Violinist SUSANNA OGATA enjoys an active performance schedule in greater New England and beyond. She has been praised for “totally convincing, spontaneous and free-flowing playing” (The Berkshire Review), “her musical sensitivity and fire” (Boston Musical Intelligencer), and “playing of electrifying energy, awesome technical command, and rollicking dialogue” (Arts Fuse Magazine) where her concert appearance was distinguished as best solo performance of 2016. Her first recording in a complete set of Beethoven’s violin sonatas gained acclaim from the New York Times for “elegant readings that are attentive to quicksilver changes in dynamics and articulation.” Their performance of the Sonata No. 4 in A minor is “darkly playful,” their Kreutzer Sonata “brilliant and stormy.” The BBC Music Magazine has praised the recording for its ‘altogether compelling performances and the music for being always vividly characterized,” and further pronounced that “the atmosphere of excitement in both works is very well captured by Susanna Ogata and Ian Watson.” Susanna is a tenured member of the venerable Handel and Haydn Society in Boston and was recently appointed as Assistant Concertmaster of the orchestra. She has served on the violin faculty of the Longy School of Music, and is a founding member of the Boston Classical Trio, the Copley String Quartet, and the Coriolan String Quartet.
Enjoy Susanna’s playing at https://mail.google.com/mail/u/0/#search/og/164250f2bc566885?projector=1
SARAH FREIBERG is principal cellist of Boston Baroque and a tenured member of the Handel and Haydn Society. She has performed with the New York Collegium, the Philharmonia (San Francisco), Portland (Oregon), and Seattle Baroque Orchestras, the Boston Early Music Festival, and Arion (Montreal). As a corresponding editor for Strings magazine, she has contributed dozens of articles and reviews on a wide range of subjects. Sarah edited the long-forgotten Guerini cello sonatas for both PRB Productions and Broude Brothers, and recorded both Guerini and Laurenti cello sonatas for Centaur. As well as teaching in the Historical Performance department at Boston University, she is Chair of Strings and Chamber Music at the Powers Music School in Belmont and teaches at the Amherst Early Music Festival. Sarah can be heard on numerous recordings, including as soloist on the Boston Baroque CD of works by Vivaldi and Geminiani.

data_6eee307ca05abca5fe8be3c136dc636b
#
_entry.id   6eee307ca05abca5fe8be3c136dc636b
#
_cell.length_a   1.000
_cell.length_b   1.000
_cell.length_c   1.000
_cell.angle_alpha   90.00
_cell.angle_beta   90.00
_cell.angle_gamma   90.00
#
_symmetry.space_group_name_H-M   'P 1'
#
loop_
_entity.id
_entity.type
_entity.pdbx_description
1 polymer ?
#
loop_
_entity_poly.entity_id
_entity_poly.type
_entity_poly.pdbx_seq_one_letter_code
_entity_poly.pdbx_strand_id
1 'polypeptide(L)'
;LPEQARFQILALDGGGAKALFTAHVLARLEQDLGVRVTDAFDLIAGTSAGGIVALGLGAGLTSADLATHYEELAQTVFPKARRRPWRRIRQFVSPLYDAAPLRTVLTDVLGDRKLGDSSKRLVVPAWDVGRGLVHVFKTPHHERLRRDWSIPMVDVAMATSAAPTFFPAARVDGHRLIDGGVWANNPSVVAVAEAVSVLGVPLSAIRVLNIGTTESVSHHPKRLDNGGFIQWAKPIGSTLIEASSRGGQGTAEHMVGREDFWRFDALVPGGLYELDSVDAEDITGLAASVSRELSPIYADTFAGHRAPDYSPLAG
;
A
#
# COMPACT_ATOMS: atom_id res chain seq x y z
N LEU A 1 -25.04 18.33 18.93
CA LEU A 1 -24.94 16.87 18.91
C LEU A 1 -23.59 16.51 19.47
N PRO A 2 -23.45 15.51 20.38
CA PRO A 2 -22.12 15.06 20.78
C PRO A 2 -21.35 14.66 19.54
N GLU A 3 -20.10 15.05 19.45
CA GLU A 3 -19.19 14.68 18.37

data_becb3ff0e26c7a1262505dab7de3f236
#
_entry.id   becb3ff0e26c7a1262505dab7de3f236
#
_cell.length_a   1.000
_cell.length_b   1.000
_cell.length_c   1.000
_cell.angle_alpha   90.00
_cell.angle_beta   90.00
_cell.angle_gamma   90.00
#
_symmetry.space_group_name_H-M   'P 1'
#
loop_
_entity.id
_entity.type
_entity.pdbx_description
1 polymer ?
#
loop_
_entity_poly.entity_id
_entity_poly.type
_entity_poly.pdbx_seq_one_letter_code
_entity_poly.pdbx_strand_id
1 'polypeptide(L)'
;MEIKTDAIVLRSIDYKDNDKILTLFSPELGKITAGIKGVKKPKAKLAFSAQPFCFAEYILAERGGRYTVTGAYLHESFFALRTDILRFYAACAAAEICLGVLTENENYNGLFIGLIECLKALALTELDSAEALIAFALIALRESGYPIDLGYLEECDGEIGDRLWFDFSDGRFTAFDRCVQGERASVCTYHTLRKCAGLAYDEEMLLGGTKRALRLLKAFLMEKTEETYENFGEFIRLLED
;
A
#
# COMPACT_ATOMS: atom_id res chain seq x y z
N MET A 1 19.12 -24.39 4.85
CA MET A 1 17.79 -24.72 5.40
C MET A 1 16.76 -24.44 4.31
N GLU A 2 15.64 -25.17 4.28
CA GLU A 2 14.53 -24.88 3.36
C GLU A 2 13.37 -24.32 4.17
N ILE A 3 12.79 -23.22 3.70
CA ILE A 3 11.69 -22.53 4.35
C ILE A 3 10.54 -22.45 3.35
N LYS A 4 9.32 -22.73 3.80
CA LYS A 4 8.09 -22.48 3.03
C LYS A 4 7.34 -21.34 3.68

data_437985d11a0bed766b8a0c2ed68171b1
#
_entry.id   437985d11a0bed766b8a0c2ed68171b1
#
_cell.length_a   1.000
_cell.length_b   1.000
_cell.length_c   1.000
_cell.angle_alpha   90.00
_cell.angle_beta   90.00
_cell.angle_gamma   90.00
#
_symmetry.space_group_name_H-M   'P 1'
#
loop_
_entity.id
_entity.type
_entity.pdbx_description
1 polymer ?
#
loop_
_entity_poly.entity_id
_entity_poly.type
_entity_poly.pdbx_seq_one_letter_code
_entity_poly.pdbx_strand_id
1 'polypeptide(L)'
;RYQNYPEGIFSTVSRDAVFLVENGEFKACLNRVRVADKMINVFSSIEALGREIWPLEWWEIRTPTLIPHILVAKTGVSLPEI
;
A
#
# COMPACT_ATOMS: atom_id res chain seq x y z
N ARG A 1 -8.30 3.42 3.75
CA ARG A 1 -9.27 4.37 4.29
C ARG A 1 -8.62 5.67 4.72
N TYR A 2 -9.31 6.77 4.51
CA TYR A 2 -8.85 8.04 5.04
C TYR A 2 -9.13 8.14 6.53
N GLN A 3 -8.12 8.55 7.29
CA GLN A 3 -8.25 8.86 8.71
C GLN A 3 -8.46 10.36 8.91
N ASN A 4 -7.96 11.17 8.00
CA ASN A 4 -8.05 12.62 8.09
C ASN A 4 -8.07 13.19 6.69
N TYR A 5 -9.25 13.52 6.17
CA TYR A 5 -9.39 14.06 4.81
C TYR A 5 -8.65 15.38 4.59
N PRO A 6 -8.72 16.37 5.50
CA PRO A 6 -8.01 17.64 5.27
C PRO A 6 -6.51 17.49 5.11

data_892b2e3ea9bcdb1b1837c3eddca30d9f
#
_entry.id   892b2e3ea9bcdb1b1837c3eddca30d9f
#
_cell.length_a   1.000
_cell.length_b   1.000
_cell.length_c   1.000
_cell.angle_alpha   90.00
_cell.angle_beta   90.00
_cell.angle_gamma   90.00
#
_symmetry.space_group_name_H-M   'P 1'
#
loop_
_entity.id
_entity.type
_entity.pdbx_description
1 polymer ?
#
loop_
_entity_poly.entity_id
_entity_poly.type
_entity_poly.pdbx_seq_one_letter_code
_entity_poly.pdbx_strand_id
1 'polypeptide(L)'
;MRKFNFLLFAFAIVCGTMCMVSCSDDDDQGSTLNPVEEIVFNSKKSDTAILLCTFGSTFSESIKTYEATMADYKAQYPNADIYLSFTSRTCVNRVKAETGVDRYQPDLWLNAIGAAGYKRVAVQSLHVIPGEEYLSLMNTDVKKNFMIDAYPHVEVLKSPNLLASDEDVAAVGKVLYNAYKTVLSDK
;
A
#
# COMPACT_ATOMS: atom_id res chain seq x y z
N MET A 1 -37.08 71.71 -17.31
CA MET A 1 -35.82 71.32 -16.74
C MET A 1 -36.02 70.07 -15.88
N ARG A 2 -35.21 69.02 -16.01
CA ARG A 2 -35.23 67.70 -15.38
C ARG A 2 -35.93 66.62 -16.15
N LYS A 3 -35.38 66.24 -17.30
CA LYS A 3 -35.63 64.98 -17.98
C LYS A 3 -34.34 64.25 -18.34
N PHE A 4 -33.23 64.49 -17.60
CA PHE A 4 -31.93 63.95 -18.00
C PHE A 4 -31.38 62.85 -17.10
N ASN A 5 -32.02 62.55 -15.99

Enjoy Sarah’s playing at https://www.youtube.com/watch?v=sGkg5fbfUuc and www.sarahfreiberg.com
Pianist TAMARA FRIEDMAN, praised for the depth, wit, and humor of her performances (Seattle Times), attended the Oberlin Conservatory and received her master’s degree from the Mannes College of Music (NYC). She has collaborated with such artists as Stanley Ritchie, Jaap Schröder, and Max van Egmond, and appears with violinist Elizabeth Blumenstock as Duo Amadeus. In the Pacific Northwest she has performed on the Seattle Camerata, Allegro Baroque and Beyond, Belle Arte, Early Music Guild, Gallery Concerts, and Mostly Nordic series and for the Governor’s Chamber Music Festival. Tamara has been the featured performer in early piano workshops for Pacific Lutheran University (Tacoma, WA) and the Western Early Keyboard Association, and maintains a private studio in Seattle, where she teaches modern piano and fortepiano on the collection of eighteenth- and nineteenth-century keyboard instruments on display at SEKM! – the Skagit Early Keyboard Museum. Her summers are spent in Bath, Maine, where she also has a group of historic pianos.
Enjoy Tamara’s playing at https://www.youtube.com/watch?v=6iIrBWKV1nk
The Kennebec Early Music Festival is supported by grants from the
MAINE ARTS COMMISSION
EDGARD AND GERALDINE FEDER FOUNDATION
GEORGE P. DAVENPORT TRUST FUND
BATH SAVINGS TRUST COMPANY
WILLIAM RAVEIS/CARLETON REAL ESTATE